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Higher Donor Risk Index Linked to Liver Graft Failure

Last Updated: June 11, 2009.

The donor risk index appears to have a particularly adverse effect on outcomes in liver transplant recipients with hepatitis C virus, but liver grafts with steatosis don't seem to worsen three-year survival in patients with this infection, according to the results of two studies published in the June issue of Liver Transplantation.

THURSDAY, June 11 (HealthDay News) -- The donor risk index appears to have a particularly adverse effect on outcomes in liver transplant recipients with hepatitis C virus (HCV), but liver grafts with steatosis don't seem to worsen three-year survival in patients with this infection, according to the results of two studies published in the June issue of Liver Transplantation.

In the first study, Daniel G. Maluf, M.D., of the Virginia Commonwealth University in Richmond, and colleagues analyzed data from 16,678 liver transplant recipients in the Organ Procurement and Transplantation Network database, which included calculating the donor risk index from donor characteristics. Though increasing donor risk index was associated with an increase in the relative risk of graft failure and patient death in HCV-positive and negative patients, these risks grew higher in HCV-positive patients.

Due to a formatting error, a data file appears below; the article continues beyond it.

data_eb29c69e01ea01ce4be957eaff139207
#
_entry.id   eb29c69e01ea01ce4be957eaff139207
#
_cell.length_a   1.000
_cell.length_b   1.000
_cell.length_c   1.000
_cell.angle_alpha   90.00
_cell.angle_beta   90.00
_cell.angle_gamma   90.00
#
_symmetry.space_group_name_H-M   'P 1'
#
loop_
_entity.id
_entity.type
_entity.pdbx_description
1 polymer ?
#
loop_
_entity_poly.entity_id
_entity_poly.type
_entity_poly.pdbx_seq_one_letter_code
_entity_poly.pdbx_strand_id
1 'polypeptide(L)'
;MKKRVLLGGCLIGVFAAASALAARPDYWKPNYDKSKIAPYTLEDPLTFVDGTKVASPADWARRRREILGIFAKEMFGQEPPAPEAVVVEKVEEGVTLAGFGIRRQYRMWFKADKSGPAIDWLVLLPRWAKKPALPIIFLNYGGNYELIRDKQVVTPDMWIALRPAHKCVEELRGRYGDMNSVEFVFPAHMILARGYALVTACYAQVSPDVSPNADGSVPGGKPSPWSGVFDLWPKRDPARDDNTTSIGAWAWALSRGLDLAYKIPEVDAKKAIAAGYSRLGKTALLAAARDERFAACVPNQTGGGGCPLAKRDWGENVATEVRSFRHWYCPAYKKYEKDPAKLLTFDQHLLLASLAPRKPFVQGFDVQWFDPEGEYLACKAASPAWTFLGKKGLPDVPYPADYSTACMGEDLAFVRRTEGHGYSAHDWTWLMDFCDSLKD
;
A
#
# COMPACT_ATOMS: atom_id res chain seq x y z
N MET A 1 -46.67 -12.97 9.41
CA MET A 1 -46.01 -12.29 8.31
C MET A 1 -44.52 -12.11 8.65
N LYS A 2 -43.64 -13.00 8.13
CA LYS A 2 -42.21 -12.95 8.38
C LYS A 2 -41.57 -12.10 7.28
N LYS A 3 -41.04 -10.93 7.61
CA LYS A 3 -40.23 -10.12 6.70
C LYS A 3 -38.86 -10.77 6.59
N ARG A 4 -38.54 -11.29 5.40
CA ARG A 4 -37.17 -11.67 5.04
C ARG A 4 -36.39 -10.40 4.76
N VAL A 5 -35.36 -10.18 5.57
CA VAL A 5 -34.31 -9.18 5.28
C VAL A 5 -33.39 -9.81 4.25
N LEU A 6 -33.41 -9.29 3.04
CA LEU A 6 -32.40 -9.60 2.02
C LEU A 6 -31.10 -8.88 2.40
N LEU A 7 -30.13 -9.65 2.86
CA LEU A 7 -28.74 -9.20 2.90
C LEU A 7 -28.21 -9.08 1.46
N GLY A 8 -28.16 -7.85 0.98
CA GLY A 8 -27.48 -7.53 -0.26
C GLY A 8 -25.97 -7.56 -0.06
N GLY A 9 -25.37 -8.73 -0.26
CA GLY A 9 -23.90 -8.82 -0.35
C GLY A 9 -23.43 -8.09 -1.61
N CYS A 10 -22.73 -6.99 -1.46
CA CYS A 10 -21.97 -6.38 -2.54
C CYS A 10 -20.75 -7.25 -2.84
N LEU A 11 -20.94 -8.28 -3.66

In the other study, Patrizia Burra, M.D., of the University of Padova in Italy, and colleagues analyzed data from 116 patients with or without HCV who underwent liver transplants with follow-up biopsies over the next three years. No steatosis was found in 50.9 percent of the grafts before transplantation, and steatosis was mild in 39.6 percent of samples. No correlation was seen between graft steatosis and later fibrosis, nor were differences seen in 36-month survival based on patients' HCV status or presence of steatosis in the graft.

"It is now possible to create an allocation algorithm that can systematically and objectively account for the variable impact of donor characteristics on liver transplant outcomes within the context of recipient diagnosis and disease severity. I believe that this would be the most equitable and transparent way to distribute the differential risk posed by the donor pool to individual transplant candidates," writes Sandy Feng, M.D., of the University of California in San Francisco, in an accompanying editorial.

Abstract - Maluf
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Abstract - Burra
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Editorial


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